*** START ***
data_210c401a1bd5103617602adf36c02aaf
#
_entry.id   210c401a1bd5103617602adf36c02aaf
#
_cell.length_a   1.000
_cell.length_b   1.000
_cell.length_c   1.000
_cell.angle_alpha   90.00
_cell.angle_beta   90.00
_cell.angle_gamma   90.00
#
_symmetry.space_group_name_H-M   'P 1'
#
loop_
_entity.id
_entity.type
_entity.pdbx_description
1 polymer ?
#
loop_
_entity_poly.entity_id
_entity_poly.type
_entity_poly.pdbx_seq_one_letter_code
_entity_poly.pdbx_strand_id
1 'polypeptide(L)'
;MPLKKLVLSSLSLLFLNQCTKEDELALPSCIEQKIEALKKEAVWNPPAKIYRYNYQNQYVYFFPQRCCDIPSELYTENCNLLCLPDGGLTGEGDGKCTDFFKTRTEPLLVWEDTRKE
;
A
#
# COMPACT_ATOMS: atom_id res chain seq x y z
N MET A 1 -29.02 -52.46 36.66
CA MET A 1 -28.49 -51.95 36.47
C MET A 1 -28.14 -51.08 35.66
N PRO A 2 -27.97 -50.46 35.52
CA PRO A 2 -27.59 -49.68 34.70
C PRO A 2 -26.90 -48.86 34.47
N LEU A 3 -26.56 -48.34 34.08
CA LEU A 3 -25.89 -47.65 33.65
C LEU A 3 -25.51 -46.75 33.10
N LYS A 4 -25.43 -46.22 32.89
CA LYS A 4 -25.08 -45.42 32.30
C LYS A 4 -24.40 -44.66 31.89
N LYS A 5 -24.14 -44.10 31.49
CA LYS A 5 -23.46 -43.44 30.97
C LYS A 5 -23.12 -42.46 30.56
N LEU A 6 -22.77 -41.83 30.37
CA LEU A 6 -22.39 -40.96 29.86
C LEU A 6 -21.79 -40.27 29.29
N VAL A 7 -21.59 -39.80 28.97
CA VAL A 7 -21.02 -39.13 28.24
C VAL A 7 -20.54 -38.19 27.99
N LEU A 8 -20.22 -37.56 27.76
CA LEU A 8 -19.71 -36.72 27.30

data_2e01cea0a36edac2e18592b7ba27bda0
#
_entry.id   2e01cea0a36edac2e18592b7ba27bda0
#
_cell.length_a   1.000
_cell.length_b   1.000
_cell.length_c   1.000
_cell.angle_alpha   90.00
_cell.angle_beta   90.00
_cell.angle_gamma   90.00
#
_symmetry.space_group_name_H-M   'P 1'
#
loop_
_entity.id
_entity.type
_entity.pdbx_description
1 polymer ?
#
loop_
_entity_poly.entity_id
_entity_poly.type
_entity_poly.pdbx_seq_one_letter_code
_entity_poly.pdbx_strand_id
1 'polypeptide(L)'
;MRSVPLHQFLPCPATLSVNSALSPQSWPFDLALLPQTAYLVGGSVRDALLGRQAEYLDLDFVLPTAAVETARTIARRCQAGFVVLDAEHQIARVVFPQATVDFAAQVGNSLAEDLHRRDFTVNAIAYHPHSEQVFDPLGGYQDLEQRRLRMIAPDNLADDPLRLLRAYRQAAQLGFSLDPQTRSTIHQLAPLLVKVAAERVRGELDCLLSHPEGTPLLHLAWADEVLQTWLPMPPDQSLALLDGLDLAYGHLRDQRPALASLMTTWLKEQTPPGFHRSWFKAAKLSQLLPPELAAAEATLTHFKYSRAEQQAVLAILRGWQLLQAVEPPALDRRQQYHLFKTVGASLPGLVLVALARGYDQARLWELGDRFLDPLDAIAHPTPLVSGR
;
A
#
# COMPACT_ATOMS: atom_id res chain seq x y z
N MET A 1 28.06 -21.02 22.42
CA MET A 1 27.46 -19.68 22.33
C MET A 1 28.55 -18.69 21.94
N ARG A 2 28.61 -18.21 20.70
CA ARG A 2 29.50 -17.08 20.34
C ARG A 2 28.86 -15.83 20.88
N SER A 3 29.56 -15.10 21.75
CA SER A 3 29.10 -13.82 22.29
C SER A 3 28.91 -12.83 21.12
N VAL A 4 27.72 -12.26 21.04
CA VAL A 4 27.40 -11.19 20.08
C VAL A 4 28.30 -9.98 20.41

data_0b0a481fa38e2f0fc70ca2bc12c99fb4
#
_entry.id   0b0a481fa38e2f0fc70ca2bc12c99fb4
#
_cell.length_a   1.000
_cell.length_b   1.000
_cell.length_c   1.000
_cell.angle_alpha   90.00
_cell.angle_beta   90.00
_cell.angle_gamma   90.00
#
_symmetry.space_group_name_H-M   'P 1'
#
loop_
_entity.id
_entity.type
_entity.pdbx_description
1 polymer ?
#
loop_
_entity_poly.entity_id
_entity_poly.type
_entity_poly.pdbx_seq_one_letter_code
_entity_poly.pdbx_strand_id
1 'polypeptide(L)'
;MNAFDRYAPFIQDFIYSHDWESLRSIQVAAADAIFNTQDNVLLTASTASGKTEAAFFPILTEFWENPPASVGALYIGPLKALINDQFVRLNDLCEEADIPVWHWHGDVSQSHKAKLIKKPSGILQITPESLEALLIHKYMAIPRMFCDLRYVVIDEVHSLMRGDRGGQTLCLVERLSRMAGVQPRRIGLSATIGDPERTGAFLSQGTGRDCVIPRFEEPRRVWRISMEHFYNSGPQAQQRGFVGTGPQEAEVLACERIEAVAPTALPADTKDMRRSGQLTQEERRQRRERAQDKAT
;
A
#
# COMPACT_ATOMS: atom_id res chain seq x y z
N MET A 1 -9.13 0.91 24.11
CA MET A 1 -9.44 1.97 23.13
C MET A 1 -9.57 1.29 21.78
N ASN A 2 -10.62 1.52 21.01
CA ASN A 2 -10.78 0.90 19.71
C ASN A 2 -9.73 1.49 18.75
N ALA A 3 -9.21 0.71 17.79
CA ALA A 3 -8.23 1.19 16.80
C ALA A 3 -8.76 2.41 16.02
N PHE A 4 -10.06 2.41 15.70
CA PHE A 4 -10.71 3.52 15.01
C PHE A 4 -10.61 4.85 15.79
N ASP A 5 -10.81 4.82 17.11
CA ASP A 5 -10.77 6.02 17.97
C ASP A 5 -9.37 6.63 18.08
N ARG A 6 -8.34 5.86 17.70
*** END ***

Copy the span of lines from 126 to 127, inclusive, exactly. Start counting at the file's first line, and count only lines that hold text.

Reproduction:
N MET A 1 -9.13 0.91 24.11
CA MET A 1 -9.44 1.97 23.13